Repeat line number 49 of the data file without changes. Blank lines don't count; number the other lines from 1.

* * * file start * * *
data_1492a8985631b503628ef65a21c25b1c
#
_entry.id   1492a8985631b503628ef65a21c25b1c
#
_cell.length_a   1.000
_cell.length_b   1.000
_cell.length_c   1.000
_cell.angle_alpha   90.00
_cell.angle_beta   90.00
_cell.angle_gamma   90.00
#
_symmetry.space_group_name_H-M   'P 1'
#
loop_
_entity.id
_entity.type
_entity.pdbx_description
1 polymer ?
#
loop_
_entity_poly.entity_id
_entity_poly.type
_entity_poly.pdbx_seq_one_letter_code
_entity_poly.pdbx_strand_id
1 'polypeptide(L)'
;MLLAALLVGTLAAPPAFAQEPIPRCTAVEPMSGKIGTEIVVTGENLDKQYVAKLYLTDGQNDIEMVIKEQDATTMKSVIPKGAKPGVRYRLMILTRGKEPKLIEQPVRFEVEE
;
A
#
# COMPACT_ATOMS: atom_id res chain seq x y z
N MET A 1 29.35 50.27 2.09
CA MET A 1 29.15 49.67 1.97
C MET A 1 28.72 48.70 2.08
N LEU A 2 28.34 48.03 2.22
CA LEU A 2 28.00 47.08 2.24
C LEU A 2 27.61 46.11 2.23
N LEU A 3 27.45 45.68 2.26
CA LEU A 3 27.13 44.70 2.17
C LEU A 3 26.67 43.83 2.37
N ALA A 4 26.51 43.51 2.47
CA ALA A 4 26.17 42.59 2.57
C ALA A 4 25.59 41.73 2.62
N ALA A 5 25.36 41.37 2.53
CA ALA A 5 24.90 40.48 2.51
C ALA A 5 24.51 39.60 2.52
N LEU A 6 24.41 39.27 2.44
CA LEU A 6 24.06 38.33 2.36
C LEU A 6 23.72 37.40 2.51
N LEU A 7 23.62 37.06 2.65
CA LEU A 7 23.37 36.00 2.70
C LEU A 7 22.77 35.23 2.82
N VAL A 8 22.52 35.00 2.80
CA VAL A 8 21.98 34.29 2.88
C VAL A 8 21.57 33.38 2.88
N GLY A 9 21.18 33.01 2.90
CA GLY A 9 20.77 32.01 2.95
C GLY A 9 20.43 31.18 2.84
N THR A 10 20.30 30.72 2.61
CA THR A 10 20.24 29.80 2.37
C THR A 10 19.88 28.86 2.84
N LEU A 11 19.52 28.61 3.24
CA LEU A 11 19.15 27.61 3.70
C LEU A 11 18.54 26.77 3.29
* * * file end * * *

N LEU A 7 23.62 37.06 2.65